Jurassic Park

After creating an island park full of living dinosaurs, John Hammond (Richard Attenborough) invites a team of scientists and his two grandchildren to tour the park before opening it to the general populace. Sabotage cripples Jurassic Park, and the visitors fight for their lives against prehistoric predators.

Jurassic Park was one of the very first films that I ever watched, and I watched it dozens of times. I vividly remember sitting awestruck before the television screen, eyes glued to the dinosaurs that were brought to life. I loved dinosaurs.

Watching Jurassic Park again, twenty-something years later, I am a bit torn. My nostalgic memories are at war with my critical adult mind. Jurassic Park is not a bad film, don’t get me wrong, but it is certainly nowhere near the amazing masterpiece that I once thought it to be.

Let’s start with the plot. Why were Lex (Ariana Richards) and Tim (Joseph Mazzello) even on the island? I believe this is explained in the book, but there is certainly no reason given in the film. They exist simply to elicit empathy from an older audience that views children as precious. I found them both unbearably annoying.

Which brings up the question: why was Dr. Grant (Sam Neill) maligned for not wanting to have children? I find this to be a perfectly normal opinion and, frankly, I would think his experience with Tim and Lex in the park would push him even further in that direction.

Anyways. Tim getting hit with 10,000 volts of electricity and surviving with nothing more than some bloody ears and mildly injured hands was comical. Not even remotely plausible. I’m all for the idea that dinosaurs were intelligent creatures, but my suspension of disbelief was severely breached several times throughout this film. It came to a point where the velociraptors were behaving more like serial killers than predatory animals.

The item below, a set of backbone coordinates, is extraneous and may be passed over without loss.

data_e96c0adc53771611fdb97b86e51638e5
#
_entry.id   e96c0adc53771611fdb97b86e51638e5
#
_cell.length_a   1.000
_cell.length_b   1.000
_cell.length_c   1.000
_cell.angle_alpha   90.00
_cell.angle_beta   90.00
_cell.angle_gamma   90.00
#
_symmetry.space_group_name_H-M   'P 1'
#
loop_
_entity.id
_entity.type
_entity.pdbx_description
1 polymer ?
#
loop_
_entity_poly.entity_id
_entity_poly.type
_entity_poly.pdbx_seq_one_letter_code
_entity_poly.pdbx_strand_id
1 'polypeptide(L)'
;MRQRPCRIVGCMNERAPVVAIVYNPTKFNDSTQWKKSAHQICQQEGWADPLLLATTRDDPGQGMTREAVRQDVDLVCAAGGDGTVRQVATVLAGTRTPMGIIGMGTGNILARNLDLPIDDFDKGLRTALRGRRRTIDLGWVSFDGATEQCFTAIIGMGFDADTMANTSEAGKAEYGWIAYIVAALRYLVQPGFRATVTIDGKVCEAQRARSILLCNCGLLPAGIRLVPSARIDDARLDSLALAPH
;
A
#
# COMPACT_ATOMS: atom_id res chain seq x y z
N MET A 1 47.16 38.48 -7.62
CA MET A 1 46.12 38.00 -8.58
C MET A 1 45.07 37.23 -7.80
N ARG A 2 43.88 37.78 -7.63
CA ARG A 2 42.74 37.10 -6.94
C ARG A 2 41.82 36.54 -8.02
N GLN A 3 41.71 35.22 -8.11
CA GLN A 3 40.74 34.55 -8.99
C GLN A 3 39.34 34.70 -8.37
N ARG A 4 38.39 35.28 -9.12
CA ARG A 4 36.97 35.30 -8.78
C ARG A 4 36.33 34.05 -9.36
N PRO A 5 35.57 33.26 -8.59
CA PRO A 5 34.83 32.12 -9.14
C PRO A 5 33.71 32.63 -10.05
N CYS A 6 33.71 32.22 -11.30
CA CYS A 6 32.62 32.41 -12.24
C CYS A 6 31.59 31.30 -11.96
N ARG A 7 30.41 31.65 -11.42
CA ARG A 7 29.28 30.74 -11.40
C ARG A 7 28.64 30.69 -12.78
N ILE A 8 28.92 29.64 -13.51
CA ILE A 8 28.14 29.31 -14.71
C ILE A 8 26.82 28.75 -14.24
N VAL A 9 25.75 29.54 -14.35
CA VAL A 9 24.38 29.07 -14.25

One of my biggest issues with Jurassic Park is that the entire film is a series of set pieces. What I mean is that the viewer is transported to scene after scene of action with nothing in between. For instance, here is the set piece of the T-Rex attacking the car. And now the set piece of Grant and Lex hanging off the side, followed by the set piece of the car in the tree. There’s no feeling of time or space or location to the film, because the audience never sees any kind of transition.

The script is mediocre throughout. The only character that says anything of import is Malcolm (Jeff Goldblum), and he practically disappears after his ordeal with the T-Rex. There is a really good message about humanity playing God and meddling with nature but, again, it is dumped halfway through the film along with its proponent.

While the musical score is fantastic and iconic, the sound effects are often times abysmal. There are literally cartoon noises interspersed throughout, mainly any time a character slips or does something stupid. The practical effects are still stunning but the CGI has not held up over the years, and much of it looks awful. It must be noted, also, that for a film about dinosaurs eating people there is very little blood to be found. Every attack is obscured in some way, leaving Jurassic Park feeling extremely sanitized and sterile.

Most people consider Jurassic Park to be a classic and, upon watching it now, I would have to disagree. While certainly not terrible, the severity of its faults keep it from ever transcending beyond an entertaining, yet ultimately empty, action film.

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